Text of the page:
On Thursday, we took a train from Seville to Córdoba to see the Mezquita. It was another cold, rainy day when we arrived—winter has come late to Andalucía; and, not wanting to haul our luggage through the city, we took a step in a new, sketchy direction: we left our things in a locker at the train station. It was all very spy-movie-esque. Too bad the only things we left there were clothes, a few books, and makeup items.
The Mezquita was amazing—the red-and-white arches, the forest of columns. It was enormous (the third largest mosque in the world), and very peaceful. Strangely, the Mezquita is Christian; in the sixteenth century the Christians built a church inside the Mezquita, an aesthetic travesty that even they wound up regretting. But there were chairs set up in the main space as well, perhaps for a Holy Week service. It seems like an ideal space for reflection or meditation of any kind.
Thrilled with the Mezquita, we were disappointed with Córdoba—not least because it was cold and rainy and shut up for Holy Week. The streets were deserted; shops were closed. Hungry at the unheard-of time of noon, we found even the restaurants closed. We wound up eating in a place called Oh La La, rain dripping from the ceiling. Though we’d planned to spend all day in Córdoba, we decided at that point that it might be a better idea to just continue on.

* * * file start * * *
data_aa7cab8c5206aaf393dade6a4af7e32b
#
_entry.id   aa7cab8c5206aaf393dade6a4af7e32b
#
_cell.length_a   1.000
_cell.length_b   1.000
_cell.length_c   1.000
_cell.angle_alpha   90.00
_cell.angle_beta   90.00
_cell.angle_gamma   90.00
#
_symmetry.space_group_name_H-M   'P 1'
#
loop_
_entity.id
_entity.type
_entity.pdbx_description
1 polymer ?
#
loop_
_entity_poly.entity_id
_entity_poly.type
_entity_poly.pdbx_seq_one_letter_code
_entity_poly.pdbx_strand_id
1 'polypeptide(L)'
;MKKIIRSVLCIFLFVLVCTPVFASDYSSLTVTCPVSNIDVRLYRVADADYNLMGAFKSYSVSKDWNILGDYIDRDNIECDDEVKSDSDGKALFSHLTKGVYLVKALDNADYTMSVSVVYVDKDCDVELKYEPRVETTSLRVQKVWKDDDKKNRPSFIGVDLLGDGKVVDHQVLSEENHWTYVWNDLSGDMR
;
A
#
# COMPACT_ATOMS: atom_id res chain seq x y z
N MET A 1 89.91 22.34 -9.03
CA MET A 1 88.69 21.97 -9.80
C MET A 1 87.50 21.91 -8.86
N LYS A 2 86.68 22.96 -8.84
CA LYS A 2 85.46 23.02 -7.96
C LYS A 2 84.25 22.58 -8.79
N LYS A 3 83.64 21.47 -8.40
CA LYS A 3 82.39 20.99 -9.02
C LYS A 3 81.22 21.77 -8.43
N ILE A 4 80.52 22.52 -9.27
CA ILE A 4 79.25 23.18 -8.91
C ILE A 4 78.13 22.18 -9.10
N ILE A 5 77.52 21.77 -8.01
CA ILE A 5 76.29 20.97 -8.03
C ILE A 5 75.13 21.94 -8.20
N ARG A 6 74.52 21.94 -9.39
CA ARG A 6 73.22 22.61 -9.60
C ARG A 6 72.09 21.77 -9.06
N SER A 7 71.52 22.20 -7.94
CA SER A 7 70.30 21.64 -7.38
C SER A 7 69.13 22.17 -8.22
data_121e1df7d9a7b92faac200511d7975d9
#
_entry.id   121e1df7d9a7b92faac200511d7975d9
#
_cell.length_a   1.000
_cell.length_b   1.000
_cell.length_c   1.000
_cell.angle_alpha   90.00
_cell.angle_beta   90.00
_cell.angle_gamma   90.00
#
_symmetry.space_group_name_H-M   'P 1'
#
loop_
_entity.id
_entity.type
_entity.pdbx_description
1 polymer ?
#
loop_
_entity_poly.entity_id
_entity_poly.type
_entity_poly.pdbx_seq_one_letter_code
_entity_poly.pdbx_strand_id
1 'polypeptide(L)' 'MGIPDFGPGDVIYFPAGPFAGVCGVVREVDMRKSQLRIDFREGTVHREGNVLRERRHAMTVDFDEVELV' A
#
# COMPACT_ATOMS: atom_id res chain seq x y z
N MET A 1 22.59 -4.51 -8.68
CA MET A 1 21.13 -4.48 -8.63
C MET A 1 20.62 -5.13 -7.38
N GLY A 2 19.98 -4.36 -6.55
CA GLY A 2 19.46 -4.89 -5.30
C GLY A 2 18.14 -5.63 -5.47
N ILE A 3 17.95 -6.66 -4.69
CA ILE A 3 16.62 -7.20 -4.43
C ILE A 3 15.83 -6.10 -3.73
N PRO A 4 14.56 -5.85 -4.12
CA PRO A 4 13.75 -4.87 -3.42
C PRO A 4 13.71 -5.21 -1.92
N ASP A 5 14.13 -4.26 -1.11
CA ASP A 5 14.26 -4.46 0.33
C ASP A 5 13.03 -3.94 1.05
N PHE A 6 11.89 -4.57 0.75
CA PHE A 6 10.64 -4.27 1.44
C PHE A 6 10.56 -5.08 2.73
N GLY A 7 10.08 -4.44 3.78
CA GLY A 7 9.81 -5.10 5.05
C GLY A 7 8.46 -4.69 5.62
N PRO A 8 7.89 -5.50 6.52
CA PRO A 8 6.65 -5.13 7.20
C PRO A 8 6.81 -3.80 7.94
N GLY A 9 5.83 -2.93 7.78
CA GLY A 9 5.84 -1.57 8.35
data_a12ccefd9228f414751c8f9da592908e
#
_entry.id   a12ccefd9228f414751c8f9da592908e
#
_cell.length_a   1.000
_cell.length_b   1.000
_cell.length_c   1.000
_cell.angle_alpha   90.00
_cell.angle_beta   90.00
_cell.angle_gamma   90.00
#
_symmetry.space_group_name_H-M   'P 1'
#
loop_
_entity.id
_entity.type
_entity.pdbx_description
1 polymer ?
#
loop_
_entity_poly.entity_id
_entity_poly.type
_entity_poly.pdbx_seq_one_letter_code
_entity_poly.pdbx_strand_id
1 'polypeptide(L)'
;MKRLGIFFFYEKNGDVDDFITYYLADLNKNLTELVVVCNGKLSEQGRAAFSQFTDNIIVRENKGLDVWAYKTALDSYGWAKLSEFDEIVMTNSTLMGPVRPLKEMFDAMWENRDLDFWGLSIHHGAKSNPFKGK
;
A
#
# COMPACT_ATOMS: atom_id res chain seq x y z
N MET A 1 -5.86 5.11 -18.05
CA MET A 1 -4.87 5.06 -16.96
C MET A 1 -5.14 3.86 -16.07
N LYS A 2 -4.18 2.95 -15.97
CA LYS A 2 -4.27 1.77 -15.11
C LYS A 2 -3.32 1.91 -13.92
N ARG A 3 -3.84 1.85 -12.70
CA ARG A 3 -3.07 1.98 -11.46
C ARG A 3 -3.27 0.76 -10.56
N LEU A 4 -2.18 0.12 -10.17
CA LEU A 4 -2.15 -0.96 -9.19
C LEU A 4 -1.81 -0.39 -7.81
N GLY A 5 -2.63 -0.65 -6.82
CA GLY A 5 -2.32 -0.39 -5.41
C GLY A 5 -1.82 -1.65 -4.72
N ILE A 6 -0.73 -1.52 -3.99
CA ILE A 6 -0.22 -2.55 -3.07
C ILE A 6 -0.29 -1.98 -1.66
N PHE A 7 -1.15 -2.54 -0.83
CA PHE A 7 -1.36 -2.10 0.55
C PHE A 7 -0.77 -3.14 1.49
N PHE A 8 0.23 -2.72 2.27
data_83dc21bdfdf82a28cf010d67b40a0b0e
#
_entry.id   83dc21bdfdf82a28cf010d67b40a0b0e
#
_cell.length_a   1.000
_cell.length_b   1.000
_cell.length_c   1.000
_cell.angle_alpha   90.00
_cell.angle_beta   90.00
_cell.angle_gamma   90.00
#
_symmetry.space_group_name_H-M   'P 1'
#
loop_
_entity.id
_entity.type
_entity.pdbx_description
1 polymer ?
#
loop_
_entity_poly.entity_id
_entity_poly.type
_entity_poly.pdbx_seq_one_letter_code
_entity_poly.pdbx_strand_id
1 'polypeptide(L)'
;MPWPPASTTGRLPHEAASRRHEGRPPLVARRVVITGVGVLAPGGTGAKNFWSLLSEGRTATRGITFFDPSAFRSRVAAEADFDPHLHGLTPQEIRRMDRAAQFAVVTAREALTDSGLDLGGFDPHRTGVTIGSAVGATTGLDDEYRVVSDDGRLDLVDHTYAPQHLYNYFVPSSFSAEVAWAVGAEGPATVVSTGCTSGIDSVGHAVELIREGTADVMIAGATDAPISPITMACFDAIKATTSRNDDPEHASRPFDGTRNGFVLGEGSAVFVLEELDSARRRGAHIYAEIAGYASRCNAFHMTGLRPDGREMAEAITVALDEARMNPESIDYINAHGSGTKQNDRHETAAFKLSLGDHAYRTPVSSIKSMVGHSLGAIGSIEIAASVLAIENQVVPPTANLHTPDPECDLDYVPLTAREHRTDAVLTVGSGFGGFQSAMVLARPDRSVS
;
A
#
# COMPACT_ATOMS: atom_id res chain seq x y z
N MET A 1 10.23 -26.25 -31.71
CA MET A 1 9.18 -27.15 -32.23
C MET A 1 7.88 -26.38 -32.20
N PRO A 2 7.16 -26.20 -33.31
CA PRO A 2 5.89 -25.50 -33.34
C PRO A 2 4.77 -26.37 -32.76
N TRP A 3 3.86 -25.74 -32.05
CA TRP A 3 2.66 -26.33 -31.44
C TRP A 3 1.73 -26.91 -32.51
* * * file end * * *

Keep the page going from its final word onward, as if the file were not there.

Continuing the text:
We retrieved our spy documents from the train-station locker and walked across the street to the bus station, where the scornful ticket attendant informed us that since we’d ordered the bus tickets online, there was nothing she could do to help us change the time; we’d have to call someone else. Andrew made the call, and successfully changed the ticket time. When we once again approached the ticket counter, Andrew explained what we’d done, assuring the guy that our record locator number was the same. The guy gave Andrew a look that can only be interpreted as “What you are telling me is impossible.” Frowning, exuding doubt, he somehow managed to find our tickets. Ah, Spain.
Three hours later, we were in Granada.